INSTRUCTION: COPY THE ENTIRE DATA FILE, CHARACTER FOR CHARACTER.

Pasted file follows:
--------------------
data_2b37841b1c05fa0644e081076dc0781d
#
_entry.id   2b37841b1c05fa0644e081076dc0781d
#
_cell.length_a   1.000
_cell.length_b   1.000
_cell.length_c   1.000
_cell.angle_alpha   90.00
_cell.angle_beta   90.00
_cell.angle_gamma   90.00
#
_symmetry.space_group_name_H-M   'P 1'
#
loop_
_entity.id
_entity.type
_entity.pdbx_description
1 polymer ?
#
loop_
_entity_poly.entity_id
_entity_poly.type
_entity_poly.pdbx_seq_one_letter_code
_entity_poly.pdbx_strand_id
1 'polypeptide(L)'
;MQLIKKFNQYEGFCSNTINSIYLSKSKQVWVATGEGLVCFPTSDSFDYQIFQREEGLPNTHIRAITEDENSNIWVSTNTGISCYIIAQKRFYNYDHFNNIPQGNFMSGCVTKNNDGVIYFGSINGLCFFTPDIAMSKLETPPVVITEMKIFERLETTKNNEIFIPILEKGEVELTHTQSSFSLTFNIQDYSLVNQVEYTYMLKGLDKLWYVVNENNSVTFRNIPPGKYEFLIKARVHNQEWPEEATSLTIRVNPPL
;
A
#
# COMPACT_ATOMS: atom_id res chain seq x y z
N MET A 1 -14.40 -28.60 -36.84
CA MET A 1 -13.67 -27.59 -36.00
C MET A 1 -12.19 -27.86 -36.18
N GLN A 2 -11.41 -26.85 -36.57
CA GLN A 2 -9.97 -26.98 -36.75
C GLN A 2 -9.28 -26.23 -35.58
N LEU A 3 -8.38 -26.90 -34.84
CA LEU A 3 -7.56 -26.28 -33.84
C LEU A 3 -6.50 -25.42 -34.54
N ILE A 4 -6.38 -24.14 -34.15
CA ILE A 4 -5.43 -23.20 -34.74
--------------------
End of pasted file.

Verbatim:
data_2b37841b1c05fa0644e081076dc0781d
#
_entry.id   2b37841b1c05fa0644e081076dc0781d
#
_cell.length_a   1.000
_cell.length_b   1.000
_cell.length_c   1.000
_cell.angle_alpha   90.00
_cell.angle_beta   90.00
_cell.angle_gamma   90.00
#
_symmetry.space_group_name_H-M   'P 1'
#
loop_
_entity.id
_entity.type
_entity.pdbx_description
1 polymer ?
#
loop_
_entity_poly.entity_id
_entity_poly.type
_entity_poly.pdbx_seq_one_letter_code
_entity_poly.pdbx_strand_id
1 'polypeptide(L)'
;MQLIKKFNQYEGFCSNTINSIYLSKSKQVWVATGEGLVCFPTSDSFDYQIFQREEGLPNTHIRAITEDENSNIWVSTNTGISCYIIAQKRFYNYDHFNNIPQGNFMSGCVTKNNDGVIYFGSINGLCFFTPDIAMSKLETPPVVITEMKIFERLETTKNNEIFIPILEKGEVELTHTQSSFSLTFNIQDYSLVNQVEYTYMLKGLDKLWYVVNENNSVTFRNIPPGKYEFLIKARVHNQEWPEEATSLTIRVNPPL
;
A
#
# COMPACT_ATOMS: atom_id res chain seq x y z
N MET A 1 -14.40 -28.60 -36.84
CA MET A 1 -13.67 -27.59 -36.00
C MET A 1 -12.19 -27.86 -36.18
N GLN A 2 -11.41 -26.85 -36.57
CA GLN A 2 -9.97 -26.98 -36.75
C GLN A 2 -9.28 -26.23 -35.58
N LEU A 3 -8.38 -26.90 -34.84
CA LEU A 3 -7.56 -26.28 -33.84
C LEU A 3 -6.50 -25.42 -34.54
N ILE A 4 -6.38 -24.14 -34.15
CA ILE A 4 -5.43 -23.20 -34.74